So, to recap: sign up for the Safety Records mailing list. Be sure to check out Pronouncement this March. And anticipate at least one, if not two more full-length records by me before the end of the year.

Stay tuned. Thanks again,

Joel / City States

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Map Ref 05: Uncharted Waters

This is a tough song for me to write about: not because of its lyrical content (which is, admittedly, fairly personal), but because I have no fucking clue as to how the track ended up where it did.

To put it another way—"Uncharted Waters" went through lots of iterations. I mean lots. At different points over my two years of writing, I made demos for "Uncharted"  which resembled "Idioteque" by Radiohead, "Sporting Life" by Sea & Cake, "We've Been Had" by the Walkmen, and "Pilot" by the Notwist. After I arrived at the rough arrangement that's on the record, I tried the song with live drums all the way through, then only in part of the song. I added acoustic guitar, then took the guitars out. I recorded the vocals at 128bpm, then at 120, then at 131.

You get the idea.

"Uncharted Waters" was a slog until the very end. About 9 months into writing the record I reached something of a breaking point and had a sincere crisis of confidence, which nearly led me to stop working altogether. This happened during a writing session at the house of my collaborator and friend Steve, who advised me, rightfully, to step back for a while and take a break (an event which I discuss at length during a podcast interview with Nicholas Young of The Machine). His specifically suggested that I try working on some other kind of creative endeavor to free up my mind.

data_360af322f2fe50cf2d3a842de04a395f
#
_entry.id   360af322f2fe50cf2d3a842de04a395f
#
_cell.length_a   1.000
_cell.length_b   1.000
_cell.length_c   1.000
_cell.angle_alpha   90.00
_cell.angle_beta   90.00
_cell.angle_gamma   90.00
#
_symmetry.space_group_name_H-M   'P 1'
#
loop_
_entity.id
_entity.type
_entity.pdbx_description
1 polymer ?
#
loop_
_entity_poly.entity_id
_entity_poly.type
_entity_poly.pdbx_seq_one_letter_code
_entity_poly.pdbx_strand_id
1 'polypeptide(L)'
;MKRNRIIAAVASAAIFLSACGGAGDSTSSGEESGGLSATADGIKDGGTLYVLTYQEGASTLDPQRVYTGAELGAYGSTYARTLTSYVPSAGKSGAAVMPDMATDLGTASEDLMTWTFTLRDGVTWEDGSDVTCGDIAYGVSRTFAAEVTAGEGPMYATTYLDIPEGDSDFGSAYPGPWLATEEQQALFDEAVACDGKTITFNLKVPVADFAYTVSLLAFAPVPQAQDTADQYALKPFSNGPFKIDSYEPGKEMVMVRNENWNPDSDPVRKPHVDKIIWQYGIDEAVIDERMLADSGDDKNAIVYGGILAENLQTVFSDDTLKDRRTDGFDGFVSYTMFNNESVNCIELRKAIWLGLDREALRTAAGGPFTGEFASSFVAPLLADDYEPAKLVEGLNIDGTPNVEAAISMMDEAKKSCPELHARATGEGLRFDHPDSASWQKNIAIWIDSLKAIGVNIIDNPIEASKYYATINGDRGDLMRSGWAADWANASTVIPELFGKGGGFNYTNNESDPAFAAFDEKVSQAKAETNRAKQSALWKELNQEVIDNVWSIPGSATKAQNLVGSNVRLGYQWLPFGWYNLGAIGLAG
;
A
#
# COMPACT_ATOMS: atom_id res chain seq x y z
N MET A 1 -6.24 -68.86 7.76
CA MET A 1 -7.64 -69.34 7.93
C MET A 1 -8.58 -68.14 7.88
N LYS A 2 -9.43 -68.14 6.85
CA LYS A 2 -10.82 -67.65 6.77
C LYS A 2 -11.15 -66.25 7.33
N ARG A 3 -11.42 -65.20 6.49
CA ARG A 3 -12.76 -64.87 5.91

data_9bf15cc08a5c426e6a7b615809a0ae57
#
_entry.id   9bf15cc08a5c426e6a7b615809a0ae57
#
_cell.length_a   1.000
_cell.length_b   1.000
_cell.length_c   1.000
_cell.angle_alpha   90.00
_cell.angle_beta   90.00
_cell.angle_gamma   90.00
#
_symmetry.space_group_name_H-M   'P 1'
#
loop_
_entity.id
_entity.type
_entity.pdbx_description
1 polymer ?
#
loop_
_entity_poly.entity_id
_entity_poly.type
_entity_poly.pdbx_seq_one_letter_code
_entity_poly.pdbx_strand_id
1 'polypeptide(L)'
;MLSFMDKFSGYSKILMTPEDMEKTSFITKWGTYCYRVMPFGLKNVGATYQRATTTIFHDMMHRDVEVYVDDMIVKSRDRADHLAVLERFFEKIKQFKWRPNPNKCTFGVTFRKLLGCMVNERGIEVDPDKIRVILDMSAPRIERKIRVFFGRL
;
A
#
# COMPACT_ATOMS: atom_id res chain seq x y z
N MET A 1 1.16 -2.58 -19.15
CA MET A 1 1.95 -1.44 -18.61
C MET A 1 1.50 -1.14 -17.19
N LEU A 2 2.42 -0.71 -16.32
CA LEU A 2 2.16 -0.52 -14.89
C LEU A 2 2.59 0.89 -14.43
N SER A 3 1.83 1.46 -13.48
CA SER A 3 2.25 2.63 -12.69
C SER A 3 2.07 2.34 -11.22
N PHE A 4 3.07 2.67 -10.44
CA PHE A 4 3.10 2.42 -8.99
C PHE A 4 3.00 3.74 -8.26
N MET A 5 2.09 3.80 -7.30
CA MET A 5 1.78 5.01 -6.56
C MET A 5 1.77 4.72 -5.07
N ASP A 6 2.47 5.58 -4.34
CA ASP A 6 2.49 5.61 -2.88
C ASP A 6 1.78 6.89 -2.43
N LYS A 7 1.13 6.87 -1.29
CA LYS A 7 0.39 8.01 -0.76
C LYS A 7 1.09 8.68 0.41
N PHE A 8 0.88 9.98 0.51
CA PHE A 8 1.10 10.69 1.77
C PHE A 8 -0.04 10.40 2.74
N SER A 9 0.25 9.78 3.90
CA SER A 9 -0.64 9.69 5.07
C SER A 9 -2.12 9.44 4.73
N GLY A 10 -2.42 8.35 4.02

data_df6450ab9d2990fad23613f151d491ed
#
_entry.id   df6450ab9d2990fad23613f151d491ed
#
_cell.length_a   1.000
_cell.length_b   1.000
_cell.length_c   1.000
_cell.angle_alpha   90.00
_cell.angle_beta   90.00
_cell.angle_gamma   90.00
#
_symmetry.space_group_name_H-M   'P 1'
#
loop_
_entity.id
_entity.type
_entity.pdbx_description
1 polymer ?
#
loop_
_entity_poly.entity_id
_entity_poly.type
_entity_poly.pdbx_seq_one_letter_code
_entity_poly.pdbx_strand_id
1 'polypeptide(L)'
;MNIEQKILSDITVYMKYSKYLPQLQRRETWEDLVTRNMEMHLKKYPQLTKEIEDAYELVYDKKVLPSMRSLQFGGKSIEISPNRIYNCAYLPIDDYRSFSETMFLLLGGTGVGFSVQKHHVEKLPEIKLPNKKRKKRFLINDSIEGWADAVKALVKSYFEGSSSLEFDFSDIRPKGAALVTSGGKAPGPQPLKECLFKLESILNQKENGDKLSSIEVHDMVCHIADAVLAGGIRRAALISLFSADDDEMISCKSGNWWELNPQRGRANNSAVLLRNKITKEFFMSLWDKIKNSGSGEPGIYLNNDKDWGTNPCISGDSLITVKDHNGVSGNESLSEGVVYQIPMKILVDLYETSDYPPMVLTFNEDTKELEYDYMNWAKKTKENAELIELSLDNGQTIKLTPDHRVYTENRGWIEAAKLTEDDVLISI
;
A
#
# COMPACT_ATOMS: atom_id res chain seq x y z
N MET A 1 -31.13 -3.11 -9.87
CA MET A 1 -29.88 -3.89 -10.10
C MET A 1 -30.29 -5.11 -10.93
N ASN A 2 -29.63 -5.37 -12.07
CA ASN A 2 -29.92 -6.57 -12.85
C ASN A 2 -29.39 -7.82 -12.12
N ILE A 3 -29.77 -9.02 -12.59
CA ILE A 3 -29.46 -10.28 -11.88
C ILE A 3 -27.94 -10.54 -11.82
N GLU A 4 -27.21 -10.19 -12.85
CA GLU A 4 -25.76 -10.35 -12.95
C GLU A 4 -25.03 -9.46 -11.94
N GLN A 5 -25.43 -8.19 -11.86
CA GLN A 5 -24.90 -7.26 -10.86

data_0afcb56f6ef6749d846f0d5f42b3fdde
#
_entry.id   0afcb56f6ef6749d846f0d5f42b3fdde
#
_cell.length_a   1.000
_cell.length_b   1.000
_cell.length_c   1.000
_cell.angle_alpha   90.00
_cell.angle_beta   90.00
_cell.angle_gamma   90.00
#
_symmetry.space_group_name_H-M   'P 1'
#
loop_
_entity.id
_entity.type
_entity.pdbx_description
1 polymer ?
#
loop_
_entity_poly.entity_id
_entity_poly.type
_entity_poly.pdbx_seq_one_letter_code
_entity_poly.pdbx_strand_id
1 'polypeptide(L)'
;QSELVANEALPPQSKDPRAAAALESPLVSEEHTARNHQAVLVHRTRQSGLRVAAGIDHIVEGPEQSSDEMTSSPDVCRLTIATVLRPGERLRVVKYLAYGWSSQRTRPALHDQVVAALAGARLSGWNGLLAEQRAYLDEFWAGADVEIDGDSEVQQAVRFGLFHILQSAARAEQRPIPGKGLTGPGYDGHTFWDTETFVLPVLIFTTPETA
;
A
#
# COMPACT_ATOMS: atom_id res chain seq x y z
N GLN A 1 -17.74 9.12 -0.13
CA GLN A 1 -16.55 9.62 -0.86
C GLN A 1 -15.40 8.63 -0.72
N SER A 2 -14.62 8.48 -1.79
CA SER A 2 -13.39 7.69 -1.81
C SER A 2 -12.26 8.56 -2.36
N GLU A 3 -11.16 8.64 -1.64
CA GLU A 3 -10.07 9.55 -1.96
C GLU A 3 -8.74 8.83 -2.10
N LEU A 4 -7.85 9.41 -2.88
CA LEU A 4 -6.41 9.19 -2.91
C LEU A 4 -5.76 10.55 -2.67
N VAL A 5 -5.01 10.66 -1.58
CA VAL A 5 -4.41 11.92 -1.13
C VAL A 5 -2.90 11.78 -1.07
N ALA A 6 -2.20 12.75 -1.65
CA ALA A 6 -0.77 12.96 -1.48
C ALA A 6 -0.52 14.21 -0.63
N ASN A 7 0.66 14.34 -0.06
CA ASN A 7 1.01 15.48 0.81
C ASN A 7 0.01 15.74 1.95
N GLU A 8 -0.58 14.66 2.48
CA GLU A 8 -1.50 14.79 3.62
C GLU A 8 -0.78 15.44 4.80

So I did exactly that.

The result of this time away from writing Geography actually turned into another record altogether. During that 2-week period I had fun toying with a Korg R3 and Ableton Live, making abstract, rhythmless sound experiments inspired by Merzbow and Sam Prekop's excellent Old Punch Card. The results of those sessions are going to be released next year under the name Contretemps, the second full-length offering from my label Safety Records.

But back to "Uncharted Waters." The recommendation to take some time off worked, and not too long after that I found the arrangement that is on the record. It's one of my favorites from Geography, too, so perhaps it was worth the heartache.